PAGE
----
Analysis: Why have two million Scots been put into level four lockdown?

First Minister Nicola Sturgeon announced on Tuesday that a swathe of western Scotland and the central belt will move into the toughest lockdown restrictions of level four.

First Minister Nicola Sturgeon leaves after making a statement to the Scottish Parliament. Photo by Russell Cheyne/Getty Images
First Minister Nicola Sturgeon leaves after making a statement to the Scottish Parliament. Photo by Russell Cheyne/Getty Images

The 11 local authority areas – Glasgow, Renfrewshire, East Renfrewshire, East Dunbartonshire, West Dunbartonshire, North Lanarkshire, South Lanarkshire, East Ayrshire, South Ayrshire, Stirling and West Lothian – will enter level four at 6am on Friday, and stay there for three weeks, until December 11.

Nicola Sturgeon said the intervention was meant to be “short and sharp”, and that it was designed to have an impact in advance of the Christmas period.

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In each case the justification for such harsh measures – including the closure of non-essential shops, pubs, restaurants and gyms - was said to be to ease pressure on the NHS in winter.

“We simply do not have the assurance we need that hospital and ICU services will be able to cope as we go deeper into winter,” Nicola Sturgeon said.

In some areas such as Stirling, the number of Covid-19 cases has risen compared to last week.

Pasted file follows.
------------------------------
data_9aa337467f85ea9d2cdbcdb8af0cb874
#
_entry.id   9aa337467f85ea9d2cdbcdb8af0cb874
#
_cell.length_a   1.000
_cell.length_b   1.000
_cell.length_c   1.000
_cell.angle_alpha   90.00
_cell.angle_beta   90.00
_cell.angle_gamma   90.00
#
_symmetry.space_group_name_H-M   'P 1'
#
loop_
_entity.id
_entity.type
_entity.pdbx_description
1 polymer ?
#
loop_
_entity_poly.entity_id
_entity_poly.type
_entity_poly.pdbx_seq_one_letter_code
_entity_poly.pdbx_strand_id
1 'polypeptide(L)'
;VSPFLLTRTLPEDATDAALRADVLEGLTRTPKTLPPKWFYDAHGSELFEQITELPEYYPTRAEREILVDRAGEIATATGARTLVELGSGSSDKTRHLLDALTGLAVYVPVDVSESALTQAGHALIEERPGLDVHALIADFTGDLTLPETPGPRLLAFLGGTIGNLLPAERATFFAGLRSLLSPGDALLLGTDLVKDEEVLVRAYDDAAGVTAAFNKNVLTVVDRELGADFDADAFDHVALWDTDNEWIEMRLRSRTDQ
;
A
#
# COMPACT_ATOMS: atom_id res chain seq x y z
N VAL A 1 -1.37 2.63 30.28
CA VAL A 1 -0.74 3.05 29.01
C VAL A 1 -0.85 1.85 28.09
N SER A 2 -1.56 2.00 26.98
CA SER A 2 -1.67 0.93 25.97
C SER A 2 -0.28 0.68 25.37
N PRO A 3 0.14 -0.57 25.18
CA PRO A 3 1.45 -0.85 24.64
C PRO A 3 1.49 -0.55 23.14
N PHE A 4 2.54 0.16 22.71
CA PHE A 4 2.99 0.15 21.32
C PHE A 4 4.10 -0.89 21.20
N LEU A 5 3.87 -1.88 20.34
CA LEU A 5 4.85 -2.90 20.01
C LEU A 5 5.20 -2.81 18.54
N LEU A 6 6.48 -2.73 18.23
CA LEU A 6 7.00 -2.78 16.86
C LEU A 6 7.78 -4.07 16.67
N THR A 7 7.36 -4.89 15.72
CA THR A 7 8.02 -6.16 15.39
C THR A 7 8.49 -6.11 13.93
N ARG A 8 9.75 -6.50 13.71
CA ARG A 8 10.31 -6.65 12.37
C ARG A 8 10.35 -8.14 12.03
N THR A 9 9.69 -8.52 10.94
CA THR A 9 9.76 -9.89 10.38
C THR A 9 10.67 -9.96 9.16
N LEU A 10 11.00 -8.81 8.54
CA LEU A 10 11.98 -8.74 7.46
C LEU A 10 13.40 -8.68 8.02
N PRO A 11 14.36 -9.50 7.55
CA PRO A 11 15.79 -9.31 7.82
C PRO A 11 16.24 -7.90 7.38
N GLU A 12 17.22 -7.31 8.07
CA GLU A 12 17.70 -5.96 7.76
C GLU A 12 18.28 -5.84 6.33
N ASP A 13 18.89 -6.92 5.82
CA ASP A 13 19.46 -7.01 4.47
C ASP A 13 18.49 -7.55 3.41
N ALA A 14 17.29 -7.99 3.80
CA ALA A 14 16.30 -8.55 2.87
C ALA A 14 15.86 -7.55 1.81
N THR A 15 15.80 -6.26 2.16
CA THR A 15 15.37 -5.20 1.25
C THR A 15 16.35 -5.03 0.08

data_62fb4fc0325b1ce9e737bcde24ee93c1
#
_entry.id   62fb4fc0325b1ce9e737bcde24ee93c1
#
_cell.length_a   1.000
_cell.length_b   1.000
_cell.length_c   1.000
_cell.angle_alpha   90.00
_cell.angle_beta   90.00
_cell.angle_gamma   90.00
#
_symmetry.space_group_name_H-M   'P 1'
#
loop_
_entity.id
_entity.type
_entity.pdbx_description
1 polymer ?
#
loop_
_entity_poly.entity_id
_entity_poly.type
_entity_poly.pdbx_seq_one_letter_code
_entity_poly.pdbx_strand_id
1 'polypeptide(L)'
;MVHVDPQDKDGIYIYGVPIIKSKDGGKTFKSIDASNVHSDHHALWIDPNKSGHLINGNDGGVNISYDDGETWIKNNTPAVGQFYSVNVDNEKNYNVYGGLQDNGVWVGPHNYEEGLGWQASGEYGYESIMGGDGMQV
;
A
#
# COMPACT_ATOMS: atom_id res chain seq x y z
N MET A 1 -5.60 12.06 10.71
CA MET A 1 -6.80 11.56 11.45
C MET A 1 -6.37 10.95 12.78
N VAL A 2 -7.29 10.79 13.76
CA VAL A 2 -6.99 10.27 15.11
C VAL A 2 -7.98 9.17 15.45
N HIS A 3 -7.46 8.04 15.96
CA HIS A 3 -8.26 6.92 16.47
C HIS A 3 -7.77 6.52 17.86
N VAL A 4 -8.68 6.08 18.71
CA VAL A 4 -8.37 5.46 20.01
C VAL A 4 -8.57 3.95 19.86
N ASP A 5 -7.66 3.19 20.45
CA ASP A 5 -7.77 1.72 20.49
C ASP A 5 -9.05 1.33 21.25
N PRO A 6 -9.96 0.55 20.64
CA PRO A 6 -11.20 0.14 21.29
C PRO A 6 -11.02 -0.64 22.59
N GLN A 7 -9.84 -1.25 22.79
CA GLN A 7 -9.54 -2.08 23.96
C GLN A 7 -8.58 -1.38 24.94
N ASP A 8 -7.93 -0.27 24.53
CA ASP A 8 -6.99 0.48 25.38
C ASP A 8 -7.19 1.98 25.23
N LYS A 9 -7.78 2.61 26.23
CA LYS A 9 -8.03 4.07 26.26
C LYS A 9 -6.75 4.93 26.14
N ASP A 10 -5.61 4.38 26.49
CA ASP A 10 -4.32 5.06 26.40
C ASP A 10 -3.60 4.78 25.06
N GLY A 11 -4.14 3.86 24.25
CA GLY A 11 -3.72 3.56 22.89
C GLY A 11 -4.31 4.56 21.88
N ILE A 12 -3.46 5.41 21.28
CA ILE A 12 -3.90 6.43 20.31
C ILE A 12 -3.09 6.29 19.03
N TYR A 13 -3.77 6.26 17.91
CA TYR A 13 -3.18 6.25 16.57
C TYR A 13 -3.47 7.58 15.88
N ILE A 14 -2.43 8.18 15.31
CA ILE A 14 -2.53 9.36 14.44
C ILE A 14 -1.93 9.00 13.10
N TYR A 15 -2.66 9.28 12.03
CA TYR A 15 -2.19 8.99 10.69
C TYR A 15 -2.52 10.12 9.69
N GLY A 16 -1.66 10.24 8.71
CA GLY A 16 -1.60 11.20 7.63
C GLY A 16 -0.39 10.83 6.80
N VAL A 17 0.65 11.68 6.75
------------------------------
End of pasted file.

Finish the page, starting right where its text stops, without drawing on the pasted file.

In most areas – including East and West Dunbartonshire, East Renfrewshire, Renfrewshire, Glasgow and East and West Dunbartonshire – there has not been enough improvement, according to the restriction review.

In North and South Lanarkshire cases and test positivity is decreasing, but the review states there is still too much pressure on NHS Lanarkshire.

The health board has the second-highest case rate per 100,000 population in the last seven days, at 234.8, just behind Glasgow at 240.9.

NHS Fife has the highest rate per 100,000 population of any health board not in level four restrictions, at 144.6, but the area remains unchanged from last week.

So far the pattern suggests that areas are unlikely to quickly change between levels or jump from one level to another much lower or higher – all the areas now going into level four had been in level three since the new system came into force, and there was no change to Fife, Perth and Kinross, and Angus, which went from level two to level three last week.

Government analysis states it is “too early to tell” if last week’s changes to these three areas have had any effect.

Argyll and Bute is the only area which is under review to move down a level next week, from level two to level one.

Last week the Western Isles and Orkney were under consideration for a move from level one to level zero, but this didn’t happen and a possible move has not been mentioned this week.

Both areas continue to be scrutinised to see if changes to allow indoor socialising between households have any impact.

Decisions are made about which level to place each area in based on five factors.

The first three relate to rates of Covid-19 in the area: The case rate per 100,000 people in the previous week; the percentage of positive tests in that same period; and forecasts of cases per 100,000 in the next two weeks.

The final two are concerned with the local authority itself: Current and projected use of hospital beds, and current and projected use of ICU beds.

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